I don’t think the defense of the Shell poll works — but I will handle that in a separate post.

And I don’t see how an online poll can provide any information whatsoever about “the public’s attitudes about science.”  It provides insight into who games online polls the most — and perhaps the wording provides insight into the mind of whoever wrote the questions.  But no online poll can provide any information about what the “public” thinks.

Finally, former SciAm editor John Rennie weighs in with a thoughtful critique. He agrees with my critique of the poll:

And for SciAm to do an online poll about site visitors’ views on a contentious subject like global warming? Sheer folly. Nothing good could come of it. The likelihood that SciAm‘s name would be associated with gamed results that nobody really believed but that would be trotted out embarrassingly hereafter would border on a dead certainty.

He differs with me in some respects on the article itself.  I won’t try to summarize his nuanced comments, but I think he misread my main criticism.  I simply didn’t think Scientific American should be running this kind of personality profile, especially not one with this sentence in it, “In a sense, the two competing storylines about Judith Curry””peacemaker or dupe?””are both true,” let alone combined with an online poll asking readers which one they thought Curry was.  It was in that context that I criticized the shortchanging of the science of climate change in the piece.

I am glad my post stirred up a thoughtful debate on this important topic and welcome further comments.

32 Responses to Salon on The New Barbarism: Keeping science out of politics

  1. Mimikatz says:

    It is beyond ironic that it used to be the small-d democrats who exalted the wisdom of the “common man” while small-c conservatives believed that the educated elite were much more competent to govern.

    Of course what has happened here is that the elite in part of the business community who stand to gain a great deal in the short term is leading a bunch of not-so-elite people around by the nose. There is a type who believe that being a contrarian is more intellectually rigorous, but they don’t really have the educational background to evaluate the science, and so just go along with a different herd, the one led by the Koches and the big coal folks who are laughing all the way to the bank.

  2. Mike Roddy says:

    This could end up with an interesting outcome for formerly respected Scientific American. They now have an opportunity to come clean about the fire breathing lunatics who are trying to dominate the political process, applying orchestrated pressure on a scientific publication while they are at it. It’s as if a giant junior high marching band crawled into the pit at the National Symphony, grabbed their instruments, and announced to the crowd that they are the ones who know what they’re doing. I am tired of this kind of rabble, and am sick of scientists and politicians who won’t stand up to them.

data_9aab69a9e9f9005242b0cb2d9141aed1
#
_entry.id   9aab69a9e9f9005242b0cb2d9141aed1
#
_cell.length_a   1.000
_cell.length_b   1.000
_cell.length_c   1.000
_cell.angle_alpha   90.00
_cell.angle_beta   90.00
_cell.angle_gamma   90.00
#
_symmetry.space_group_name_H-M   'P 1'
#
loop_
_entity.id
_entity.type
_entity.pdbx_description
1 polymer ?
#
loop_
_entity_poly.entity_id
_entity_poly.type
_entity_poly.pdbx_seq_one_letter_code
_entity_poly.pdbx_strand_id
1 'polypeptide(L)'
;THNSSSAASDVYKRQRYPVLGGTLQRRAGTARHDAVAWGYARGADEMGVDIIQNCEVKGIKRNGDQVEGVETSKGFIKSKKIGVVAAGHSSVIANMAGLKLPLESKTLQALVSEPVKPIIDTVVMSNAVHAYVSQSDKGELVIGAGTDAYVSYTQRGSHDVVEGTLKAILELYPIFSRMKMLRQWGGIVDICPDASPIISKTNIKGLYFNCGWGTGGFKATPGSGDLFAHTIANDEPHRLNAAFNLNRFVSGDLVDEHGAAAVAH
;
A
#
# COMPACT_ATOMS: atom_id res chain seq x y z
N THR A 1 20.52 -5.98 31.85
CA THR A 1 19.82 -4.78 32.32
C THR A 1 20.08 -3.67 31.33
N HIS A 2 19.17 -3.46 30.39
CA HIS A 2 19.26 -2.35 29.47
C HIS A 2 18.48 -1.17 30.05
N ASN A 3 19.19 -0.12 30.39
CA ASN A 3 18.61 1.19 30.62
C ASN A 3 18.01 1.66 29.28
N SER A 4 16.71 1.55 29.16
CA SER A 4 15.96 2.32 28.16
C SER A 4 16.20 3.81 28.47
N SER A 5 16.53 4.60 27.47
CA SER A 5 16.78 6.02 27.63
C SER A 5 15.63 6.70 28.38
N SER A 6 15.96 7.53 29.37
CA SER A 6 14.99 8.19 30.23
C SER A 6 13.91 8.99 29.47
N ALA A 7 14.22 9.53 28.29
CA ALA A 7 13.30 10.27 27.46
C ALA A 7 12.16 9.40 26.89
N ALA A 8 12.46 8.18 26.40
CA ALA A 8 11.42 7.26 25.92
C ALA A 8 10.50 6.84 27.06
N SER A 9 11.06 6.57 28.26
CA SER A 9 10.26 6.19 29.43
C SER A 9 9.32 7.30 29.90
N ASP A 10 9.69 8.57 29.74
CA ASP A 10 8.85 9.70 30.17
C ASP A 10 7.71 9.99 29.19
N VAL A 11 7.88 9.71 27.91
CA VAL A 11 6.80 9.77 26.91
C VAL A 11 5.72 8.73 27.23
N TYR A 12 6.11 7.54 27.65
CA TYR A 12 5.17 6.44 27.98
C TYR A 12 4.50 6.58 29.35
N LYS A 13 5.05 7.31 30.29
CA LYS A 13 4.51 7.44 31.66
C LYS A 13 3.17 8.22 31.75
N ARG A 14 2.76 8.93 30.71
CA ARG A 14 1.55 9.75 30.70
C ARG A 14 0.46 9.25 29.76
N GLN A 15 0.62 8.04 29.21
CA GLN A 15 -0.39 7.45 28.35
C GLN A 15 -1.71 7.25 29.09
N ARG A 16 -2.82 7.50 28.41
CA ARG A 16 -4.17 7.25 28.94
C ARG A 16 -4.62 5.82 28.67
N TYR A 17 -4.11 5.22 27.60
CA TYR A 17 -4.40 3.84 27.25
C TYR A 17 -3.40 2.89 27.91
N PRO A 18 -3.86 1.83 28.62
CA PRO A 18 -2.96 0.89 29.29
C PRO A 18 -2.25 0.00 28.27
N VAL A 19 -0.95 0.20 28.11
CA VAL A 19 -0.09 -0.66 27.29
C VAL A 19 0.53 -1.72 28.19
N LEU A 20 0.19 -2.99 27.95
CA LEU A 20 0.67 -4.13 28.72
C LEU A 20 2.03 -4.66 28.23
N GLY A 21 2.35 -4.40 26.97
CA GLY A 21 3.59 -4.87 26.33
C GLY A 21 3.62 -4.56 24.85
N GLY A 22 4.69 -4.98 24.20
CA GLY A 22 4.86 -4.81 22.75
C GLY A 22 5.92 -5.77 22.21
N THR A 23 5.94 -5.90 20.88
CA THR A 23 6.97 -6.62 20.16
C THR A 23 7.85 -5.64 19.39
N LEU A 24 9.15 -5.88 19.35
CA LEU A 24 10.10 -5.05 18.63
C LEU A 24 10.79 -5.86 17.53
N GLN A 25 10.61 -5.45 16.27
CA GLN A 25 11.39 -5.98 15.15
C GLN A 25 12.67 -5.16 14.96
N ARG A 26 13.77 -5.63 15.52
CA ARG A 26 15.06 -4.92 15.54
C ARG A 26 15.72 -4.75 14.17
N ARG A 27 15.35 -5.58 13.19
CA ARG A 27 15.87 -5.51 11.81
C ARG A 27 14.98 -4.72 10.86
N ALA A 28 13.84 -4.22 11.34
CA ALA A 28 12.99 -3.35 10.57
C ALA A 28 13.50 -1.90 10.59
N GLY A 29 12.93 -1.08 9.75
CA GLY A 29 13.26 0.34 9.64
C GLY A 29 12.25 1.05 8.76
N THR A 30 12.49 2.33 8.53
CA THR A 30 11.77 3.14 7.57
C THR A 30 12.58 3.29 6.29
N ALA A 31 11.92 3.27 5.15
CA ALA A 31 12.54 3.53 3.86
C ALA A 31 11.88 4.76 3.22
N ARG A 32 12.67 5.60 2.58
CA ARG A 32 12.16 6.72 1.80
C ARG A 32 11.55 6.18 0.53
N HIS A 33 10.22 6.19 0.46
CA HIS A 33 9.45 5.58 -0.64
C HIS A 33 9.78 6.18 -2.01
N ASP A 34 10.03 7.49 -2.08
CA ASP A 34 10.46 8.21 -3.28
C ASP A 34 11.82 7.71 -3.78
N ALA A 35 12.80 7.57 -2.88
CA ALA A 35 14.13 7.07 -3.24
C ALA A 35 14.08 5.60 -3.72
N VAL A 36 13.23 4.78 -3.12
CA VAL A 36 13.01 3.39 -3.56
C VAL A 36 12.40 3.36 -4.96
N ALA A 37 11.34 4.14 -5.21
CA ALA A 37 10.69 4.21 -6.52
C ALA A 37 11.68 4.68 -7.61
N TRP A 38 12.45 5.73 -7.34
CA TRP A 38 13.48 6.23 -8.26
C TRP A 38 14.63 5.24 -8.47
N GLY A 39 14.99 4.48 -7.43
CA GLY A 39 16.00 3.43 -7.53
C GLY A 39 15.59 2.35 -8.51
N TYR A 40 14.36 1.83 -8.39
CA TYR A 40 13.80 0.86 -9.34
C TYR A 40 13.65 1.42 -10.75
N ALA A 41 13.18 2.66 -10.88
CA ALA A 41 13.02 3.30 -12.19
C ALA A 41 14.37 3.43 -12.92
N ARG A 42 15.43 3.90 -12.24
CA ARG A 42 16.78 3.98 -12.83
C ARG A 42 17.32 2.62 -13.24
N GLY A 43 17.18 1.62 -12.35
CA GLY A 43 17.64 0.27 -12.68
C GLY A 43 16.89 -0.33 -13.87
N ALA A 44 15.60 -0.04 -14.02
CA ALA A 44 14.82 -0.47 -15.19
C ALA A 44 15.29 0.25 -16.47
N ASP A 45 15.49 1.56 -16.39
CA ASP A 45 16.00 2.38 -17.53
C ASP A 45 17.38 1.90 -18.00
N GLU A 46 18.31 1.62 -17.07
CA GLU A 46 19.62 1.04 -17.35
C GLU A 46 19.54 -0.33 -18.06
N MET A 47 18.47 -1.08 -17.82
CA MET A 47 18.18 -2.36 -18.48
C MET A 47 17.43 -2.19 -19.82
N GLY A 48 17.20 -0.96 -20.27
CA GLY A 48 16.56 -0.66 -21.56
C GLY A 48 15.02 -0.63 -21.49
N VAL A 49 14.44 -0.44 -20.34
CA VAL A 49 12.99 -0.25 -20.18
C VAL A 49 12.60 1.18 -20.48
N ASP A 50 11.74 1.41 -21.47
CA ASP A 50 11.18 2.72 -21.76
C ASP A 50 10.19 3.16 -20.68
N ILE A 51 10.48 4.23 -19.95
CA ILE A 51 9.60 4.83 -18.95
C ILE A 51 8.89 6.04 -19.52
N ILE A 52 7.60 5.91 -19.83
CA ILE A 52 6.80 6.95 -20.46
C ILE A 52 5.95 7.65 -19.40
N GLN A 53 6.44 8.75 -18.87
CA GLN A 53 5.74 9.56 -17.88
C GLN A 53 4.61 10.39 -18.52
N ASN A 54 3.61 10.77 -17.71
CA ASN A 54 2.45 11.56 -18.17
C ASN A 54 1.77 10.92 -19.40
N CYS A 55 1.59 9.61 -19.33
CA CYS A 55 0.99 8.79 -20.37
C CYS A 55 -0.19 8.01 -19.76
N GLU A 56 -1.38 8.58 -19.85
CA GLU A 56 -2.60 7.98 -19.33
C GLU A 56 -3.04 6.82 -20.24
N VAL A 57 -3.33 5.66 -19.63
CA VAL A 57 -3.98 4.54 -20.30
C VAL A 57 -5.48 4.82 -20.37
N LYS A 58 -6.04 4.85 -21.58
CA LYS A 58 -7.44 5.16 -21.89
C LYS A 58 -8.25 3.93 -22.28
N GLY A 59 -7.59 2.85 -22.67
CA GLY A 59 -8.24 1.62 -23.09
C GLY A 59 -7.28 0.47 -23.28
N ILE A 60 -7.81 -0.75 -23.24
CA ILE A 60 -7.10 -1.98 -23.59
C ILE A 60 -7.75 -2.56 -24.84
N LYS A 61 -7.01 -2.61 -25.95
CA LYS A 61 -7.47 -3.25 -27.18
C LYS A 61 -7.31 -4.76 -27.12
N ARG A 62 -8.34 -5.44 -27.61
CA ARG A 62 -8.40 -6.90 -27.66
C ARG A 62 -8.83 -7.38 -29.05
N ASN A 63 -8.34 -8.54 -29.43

Let’s see if they have the cajones to do it. Otherwise, everybody should cancel his subscription.

    Good one, Andrew Leonard.

  3. I call on all these folks who want science out of politics to hand over their cellphones, computers, ipads, and cars. They can also forswear antibiotics and the rest of modern medicine. And the telephone. Even the TV (perhaps not such a loss, except if you’re addicted to Fox news).

    But on reflection, I think that perhaps the response to this appalling online poll is a blessing in disguise. The terribly formulated questions have actually exposed the absurdity of what the people rigging this poll believe. And now it’s explicitly out there in full view.

  4. This is indeed distressing.

    Rarely do we see such a blatant sociopathic expression.

    Usually our daily lives are filled with the confluence of a thousand deluded quirks and manners and reptilian wishful thinking that supports our carbon consumption.

    We now undergo a complete reset. Climate follows science. Humans follow politics. We may choose to discover the science. The growing risk of ignoring science is that we will be blown along like a dessicated leaf in a hot wind – sooner, rather than later perhaps.

  5. catman306 says:

    I’d rather keep money out of politics than keep science out of politics.

    Where’s the conservative call for keeping money out of politics? Why not?

    Could it be that these are sham issues? In the 60s hippies, conservationists, and environmentalists were the bad guys. Scientists speaking out for reality are today’s bad guys. Changing the Status Quo is tough, dirty, and dangerous work. We ALL need to put our shoulder to this wheel. Maybe we can get it to move.

  6. Theodore says:

    If I took the poll I would check the box that says “let’s keep non-scientists out of the political process”.

    If democracy is to become a workable system of government at some time in the distant future, scientific training will first need to become universal and compulsory.

  7. Jonah says:

    Quoth the SciAm editor: “Such polls are surely not “scientific,” and nobody claims they are, but their interactive nature promotes audience engagement.”